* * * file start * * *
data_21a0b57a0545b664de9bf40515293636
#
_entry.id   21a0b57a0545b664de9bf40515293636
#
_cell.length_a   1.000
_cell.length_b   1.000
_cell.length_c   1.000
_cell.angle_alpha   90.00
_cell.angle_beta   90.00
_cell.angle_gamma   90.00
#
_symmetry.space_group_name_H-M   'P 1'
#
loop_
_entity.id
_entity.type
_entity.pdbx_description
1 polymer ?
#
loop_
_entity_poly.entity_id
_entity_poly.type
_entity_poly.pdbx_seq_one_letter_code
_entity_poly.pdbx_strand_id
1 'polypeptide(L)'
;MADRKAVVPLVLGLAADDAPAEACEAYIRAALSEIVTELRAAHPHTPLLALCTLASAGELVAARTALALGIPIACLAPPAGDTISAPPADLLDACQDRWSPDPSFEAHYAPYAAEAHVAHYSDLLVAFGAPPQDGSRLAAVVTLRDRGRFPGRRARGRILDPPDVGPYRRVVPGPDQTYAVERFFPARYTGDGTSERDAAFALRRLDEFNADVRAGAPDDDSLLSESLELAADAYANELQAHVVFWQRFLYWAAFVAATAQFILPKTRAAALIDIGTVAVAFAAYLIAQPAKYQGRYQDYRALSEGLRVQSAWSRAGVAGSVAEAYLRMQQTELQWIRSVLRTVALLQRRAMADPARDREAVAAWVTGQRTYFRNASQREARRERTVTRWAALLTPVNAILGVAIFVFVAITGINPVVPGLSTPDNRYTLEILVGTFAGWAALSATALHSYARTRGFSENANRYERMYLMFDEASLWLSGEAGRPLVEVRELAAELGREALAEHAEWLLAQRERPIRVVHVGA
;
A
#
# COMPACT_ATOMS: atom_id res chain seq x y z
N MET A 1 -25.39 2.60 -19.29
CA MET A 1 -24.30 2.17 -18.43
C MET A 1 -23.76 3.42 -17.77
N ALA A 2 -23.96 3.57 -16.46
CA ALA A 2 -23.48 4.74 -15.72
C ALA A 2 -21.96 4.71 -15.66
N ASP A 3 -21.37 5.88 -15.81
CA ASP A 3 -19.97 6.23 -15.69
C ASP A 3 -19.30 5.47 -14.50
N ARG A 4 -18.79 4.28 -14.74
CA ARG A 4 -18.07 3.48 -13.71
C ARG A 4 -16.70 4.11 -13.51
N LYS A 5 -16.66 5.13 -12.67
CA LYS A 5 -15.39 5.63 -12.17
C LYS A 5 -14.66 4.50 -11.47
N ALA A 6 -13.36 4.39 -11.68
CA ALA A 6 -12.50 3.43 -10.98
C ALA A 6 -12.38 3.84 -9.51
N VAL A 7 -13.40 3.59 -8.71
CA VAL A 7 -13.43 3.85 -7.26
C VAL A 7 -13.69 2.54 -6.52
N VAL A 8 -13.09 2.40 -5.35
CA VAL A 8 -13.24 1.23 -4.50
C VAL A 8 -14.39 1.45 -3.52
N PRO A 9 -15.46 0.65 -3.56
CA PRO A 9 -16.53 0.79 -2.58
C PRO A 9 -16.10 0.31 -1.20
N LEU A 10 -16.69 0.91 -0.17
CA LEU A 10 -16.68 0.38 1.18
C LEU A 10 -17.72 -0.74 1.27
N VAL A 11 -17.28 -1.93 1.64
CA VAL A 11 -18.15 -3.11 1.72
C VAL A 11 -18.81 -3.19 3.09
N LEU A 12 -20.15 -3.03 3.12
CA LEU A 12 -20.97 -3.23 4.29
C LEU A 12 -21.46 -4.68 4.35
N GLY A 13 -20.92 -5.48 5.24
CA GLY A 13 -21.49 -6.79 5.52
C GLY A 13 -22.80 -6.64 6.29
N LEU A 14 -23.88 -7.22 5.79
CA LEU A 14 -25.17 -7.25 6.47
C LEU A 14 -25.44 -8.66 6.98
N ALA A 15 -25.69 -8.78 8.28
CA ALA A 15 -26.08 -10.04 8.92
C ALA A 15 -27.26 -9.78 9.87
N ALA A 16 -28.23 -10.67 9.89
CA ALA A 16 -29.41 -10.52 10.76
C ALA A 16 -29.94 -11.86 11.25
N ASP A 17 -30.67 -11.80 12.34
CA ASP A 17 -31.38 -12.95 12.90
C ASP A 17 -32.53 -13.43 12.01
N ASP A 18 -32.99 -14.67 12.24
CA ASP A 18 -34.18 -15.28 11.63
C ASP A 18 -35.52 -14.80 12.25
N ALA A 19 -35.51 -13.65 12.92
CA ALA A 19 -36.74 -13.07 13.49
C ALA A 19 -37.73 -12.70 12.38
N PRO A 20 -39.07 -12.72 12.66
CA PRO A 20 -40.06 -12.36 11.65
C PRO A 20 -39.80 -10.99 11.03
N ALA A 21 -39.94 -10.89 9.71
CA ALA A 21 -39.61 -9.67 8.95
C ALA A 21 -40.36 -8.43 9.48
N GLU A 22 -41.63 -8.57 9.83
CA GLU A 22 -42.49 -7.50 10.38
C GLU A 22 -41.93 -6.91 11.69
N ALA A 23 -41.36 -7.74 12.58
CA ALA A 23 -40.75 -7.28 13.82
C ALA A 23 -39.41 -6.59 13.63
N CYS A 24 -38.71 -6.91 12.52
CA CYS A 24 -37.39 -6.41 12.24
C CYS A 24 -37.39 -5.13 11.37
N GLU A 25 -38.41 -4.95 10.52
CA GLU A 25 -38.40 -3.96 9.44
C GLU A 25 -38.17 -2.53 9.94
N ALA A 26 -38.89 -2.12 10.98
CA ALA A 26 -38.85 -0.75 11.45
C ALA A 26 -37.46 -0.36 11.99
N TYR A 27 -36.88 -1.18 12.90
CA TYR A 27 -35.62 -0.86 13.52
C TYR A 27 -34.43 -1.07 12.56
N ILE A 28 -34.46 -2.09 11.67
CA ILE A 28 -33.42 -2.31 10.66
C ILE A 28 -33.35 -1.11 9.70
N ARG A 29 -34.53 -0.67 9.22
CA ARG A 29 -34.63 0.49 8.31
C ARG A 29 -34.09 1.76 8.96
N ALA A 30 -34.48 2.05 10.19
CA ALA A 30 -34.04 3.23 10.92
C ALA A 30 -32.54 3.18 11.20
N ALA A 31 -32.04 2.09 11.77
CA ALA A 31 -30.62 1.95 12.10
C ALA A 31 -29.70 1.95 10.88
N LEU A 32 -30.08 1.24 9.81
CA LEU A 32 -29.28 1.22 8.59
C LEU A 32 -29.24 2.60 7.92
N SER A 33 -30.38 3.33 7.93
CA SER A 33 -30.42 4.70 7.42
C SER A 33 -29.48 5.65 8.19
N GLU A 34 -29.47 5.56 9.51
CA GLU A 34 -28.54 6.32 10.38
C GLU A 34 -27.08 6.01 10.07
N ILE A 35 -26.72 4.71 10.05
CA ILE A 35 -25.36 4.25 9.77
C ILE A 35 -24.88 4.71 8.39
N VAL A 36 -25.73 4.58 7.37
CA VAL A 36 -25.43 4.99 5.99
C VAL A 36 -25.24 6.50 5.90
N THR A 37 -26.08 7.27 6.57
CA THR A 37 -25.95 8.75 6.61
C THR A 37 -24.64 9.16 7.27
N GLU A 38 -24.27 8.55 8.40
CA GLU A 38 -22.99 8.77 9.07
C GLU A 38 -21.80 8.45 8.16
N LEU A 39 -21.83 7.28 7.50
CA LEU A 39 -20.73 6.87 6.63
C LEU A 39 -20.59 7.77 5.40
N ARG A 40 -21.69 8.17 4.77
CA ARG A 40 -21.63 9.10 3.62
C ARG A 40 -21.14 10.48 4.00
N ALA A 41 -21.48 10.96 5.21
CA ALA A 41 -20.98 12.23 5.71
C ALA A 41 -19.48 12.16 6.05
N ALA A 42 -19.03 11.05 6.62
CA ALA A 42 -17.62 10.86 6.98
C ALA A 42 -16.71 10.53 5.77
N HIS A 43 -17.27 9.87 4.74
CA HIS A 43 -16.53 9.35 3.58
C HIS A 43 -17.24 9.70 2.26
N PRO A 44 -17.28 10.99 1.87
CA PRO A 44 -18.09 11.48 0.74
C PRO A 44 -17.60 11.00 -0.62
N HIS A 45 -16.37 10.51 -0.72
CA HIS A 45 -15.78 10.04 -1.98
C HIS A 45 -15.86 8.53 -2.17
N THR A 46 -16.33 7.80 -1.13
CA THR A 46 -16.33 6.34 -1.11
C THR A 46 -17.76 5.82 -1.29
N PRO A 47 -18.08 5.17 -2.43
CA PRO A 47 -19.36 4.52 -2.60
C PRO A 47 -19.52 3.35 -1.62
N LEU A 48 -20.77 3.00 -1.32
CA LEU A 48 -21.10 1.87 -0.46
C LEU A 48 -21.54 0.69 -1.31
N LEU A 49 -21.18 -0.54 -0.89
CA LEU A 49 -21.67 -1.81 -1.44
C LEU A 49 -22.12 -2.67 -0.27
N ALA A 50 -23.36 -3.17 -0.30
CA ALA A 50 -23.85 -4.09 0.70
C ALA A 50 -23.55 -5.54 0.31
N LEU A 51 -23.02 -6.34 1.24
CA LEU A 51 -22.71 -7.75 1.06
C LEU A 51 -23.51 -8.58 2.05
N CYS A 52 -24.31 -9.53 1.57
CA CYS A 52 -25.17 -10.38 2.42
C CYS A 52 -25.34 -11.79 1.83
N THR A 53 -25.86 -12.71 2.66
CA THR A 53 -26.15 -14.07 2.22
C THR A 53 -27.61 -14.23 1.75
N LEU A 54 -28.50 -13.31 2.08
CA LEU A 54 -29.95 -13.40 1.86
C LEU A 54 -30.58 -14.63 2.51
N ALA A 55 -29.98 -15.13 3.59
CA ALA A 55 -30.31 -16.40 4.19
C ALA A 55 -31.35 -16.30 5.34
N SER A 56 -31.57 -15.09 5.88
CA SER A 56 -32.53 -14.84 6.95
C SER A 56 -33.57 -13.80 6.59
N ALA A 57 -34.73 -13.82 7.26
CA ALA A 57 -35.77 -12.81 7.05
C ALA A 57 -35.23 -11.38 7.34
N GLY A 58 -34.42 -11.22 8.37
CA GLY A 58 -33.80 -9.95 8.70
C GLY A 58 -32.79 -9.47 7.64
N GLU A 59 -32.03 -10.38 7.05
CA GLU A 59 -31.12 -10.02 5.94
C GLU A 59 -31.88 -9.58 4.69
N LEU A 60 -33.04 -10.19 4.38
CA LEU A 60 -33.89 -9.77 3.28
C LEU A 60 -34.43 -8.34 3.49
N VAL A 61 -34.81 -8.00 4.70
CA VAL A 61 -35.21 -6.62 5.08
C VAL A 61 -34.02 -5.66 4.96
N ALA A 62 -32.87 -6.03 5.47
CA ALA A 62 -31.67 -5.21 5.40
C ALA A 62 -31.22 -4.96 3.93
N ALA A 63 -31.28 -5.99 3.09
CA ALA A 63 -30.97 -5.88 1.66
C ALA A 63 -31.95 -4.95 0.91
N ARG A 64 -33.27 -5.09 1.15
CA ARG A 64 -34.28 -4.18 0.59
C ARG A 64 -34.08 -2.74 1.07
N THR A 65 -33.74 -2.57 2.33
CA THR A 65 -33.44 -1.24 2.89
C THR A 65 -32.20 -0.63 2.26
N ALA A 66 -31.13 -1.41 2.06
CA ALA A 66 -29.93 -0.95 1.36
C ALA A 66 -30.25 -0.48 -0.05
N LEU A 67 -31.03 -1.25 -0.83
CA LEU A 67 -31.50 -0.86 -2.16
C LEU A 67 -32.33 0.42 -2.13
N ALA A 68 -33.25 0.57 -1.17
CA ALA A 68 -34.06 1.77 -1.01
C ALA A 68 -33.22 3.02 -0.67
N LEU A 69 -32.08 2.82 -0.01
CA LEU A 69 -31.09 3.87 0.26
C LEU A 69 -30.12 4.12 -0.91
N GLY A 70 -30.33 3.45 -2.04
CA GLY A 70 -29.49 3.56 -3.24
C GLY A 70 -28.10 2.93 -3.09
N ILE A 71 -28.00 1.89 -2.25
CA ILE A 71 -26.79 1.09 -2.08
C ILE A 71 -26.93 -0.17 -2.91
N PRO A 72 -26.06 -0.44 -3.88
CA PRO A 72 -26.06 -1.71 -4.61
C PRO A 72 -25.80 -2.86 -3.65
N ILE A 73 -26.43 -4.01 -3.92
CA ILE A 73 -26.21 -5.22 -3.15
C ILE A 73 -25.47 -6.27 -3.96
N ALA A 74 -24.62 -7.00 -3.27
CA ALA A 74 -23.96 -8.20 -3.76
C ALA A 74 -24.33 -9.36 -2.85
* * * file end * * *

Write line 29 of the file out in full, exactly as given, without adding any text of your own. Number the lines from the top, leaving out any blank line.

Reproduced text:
#